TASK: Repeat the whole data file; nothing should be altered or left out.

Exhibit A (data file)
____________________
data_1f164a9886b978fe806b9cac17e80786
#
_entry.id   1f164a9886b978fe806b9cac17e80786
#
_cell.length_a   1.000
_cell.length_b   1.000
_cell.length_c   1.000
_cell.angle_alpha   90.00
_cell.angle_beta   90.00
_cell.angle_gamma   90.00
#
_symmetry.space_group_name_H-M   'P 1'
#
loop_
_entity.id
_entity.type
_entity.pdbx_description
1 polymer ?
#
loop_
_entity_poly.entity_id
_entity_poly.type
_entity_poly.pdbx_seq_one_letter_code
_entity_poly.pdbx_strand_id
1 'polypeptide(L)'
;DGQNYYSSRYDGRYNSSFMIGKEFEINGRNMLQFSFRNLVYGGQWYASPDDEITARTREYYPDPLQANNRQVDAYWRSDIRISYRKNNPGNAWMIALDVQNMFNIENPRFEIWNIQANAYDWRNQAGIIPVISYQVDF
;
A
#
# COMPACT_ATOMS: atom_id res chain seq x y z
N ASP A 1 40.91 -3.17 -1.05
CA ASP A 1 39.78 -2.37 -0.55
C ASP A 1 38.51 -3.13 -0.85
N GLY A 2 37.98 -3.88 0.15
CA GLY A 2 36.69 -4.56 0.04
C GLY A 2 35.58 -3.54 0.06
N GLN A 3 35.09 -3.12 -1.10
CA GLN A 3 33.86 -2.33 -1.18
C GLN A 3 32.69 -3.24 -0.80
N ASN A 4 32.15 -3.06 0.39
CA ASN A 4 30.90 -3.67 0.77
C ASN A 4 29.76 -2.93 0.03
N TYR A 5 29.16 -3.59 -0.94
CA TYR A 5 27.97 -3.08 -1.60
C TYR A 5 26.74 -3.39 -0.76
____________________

data_1f164a9886b978fe806b9cac17e80786
#
_entry.id   1f164a9886b978fe806b9cac17e80786
#
_cell.length_a   1.000
_cell.length_b   1.000
_cell.length_c   1.000
_cell.angle_alpha   90.00
_cell.angle_beta   90.00
_cell.angle_gamma   90.00
#
_symmetry.space_group_name_H-M   'P 1'
#
loop_
_entity.id
_entity.type
_entity.pdbx_description
1 polymer ?
#
loop_
_entity_poly.entity_id
_entity_poly.type
_entity_poly.pdbx_seq_one_letter_code
_entity_poly.pdbx_strand_id
1 'polypeptide(L)'
;DGQNYYSSRYDGRYNSSFMIGKEFEINGRNMLQFSFRNLVYGGQWYASPDDEITARTREYYPDPLQANNRQVDAYWRSDIRISYRKNNPGNAWMIALDVQNMFNIENPRFEIWNIQANAYDWRNQAGIIPVISYQVDF
;
A
#
# COMPACT_ATOMS: atom_id res chain seq x y z
N ASP A 1 40.91 -3.17 -1.05
CA ASP A 1 39.78 -2.37 -0.55
C ASP A 1 38.51 -3.13 -0.85
N GLY A 2 37.98 -3.88 0.15
CA GLY A 2 36.69 -4.56 0.04
C GLY A 2 35.58 -3.54 0.06
N GLN A 3 35.09 -3.12 -1.10
CA GLN A 3 33.86 -2.33 -1.18
C GLN A 3 32.69 -3.24 -0.80
N ASN A 4 32.15 -3.06 0.39
CA ASN A 4 30.90 -3.67 0.77
C ASN A 4 29.76 -2.93 0.03
N TYR A 5 29.16 -3.59 -0.94
CA TYR A 5 27.97 -3.08 -1.60
C TYR A 5 26.74 -3.39 -0.76